Yes, France in 2010 brought in a complete ban on full-face coverings including the burka and niqab. This cannot be worn in any public space in France, at risk of a €150 fine.

There are further restrictions on the wearing of the headscarf in some public buildings. In line with France’s laws on laÏcité (secularism) it is forbidden to wear overt symbols of religion – including the Muslim headscarf – in government buildings including schools and universities or for public officials such as teachers, firefighters or police officers to wear overt symbols of religion.

EXPLAINED What exactly does laïcité mean in France?

However the hijab is legal in public spaces including shops, cafés and the streets.

Burkininis are not allowed in public swimming pools in France where there are strict rules on dress (Speedos only for men and compulsory swimming caps) but are allowed on beaches and in other public spaces.

Member comments

  1. In my Oxford/Hachette dictionary “laicite”, as a concept, is defined as “secularism” (as in the article). In my Concise Oxford English dictionary “secularism” is a derivative of “secular”, in turn defined as “not religious, sacred or spiritual”, also in the Christian Church defined as “not subject to or bound by religious rule” – presumably Christian Church rule. Additionally there are other meanings not religiously related.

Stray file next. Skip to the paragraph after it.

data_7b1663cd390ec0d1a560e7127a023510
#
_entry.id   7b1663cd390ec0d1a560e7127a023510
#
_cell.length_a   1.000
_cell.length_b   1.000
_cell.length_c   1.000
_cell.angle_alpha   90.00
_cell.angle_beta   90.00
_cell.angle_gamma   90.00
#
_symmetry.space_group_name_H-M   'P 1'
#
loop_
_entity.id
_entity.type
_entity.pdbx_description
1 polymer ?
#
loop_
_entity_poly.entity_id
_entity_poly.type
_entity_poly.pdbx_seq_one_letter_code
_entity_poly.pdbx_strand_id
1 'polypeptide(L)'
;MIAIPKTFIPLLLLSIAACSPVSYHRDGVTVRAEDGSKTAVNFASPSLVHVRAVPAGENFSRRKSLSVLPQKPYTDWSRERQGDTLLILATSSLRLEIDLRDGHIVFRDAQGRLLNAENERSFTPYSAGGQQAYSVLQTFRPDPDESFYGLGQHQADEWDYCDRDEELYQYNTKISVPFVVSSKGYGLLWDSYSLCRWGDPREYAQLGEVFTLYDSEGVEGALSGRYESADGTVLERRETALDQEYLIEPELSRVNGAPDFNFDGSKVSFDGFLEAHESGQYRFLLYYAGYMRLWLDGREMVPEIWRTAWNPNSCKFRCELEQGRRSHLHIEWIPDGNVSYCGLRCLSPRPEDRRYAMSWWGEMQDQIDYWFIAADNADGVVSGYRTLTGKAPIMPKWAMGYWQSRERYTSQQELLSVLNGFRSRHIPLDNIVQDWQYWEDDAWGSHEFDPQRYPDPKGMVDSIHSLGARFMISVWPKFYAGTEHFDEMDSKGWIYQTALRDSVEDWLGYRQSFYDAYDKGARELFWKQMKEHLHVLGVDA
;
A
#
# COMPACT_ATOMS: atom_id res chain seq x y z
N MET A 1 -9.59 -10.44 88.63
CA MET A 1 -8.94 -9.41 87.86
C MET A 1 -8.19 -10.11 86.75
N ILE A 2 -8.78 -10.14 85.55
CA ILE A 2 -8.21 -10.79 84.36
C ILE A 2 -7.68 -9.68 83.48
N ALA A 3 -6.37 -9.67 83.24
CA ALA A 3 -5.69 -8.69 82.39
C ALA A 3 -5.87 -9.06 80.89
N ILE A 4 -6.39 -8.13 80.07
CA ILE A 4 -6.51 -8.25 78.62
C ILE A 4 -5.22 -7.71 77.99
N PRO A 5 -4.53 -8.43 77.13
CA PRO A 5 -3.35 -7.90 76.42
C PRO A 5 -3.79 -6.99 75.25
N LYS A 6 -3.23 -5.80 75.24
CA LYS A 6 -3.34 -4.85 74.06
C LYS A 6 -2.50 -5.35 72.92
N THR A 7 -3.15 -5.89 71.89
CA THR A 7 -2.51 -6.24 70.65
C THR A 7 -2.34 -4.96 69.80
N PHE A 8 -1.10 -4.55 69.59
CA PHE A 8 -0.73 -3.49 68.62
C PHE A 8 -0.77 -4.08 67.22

Unfortunately I don’t have a decent French language dictionary to see how “laicite” is defined in its own language. Can someone help?
    So if “laicite” becomes law as so far interepreted, the possibility emerges of any sort of religious identity, of any faith, becoming illegal. This in turn will lead to a host of scholarly legal interpretation as to who wears what on a daily basis, let alone down on the beach. Don’t forget those dress elements which can be used to disguise recognition for clandestine or vain purposes.
    And if such laws are passed, then the rawdis type of experience (or worse) will need to be sanctioned for the protection of all.
    Does the word “tolerance” come in to this at any point?

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Can France’s Constitution be changed to add the right to abortion?

In the wake of the American Supreme Court's decision to end abortion rights for women in the US, French politicians from the centre and the left say they will move to have the right to terminate pregnancy enshrined in France's Constitution - so how easy is it to amend the Constitution in France?

Can France's Constitution be changed to add the right to abortion?

France’s first Constitution came into force in 1791, written by the French Revolutionaries and promising liberté, egalité and fraternité.

Those values are still very much in evidence in France today (in fact they’re carved into every public building) but in 1791 medicine involved bleeding, social networks meant gossiping with your neighbours over the wall and wigs made out of horsehair were very fashionable – in short, things change.

And the French constitution changes with them.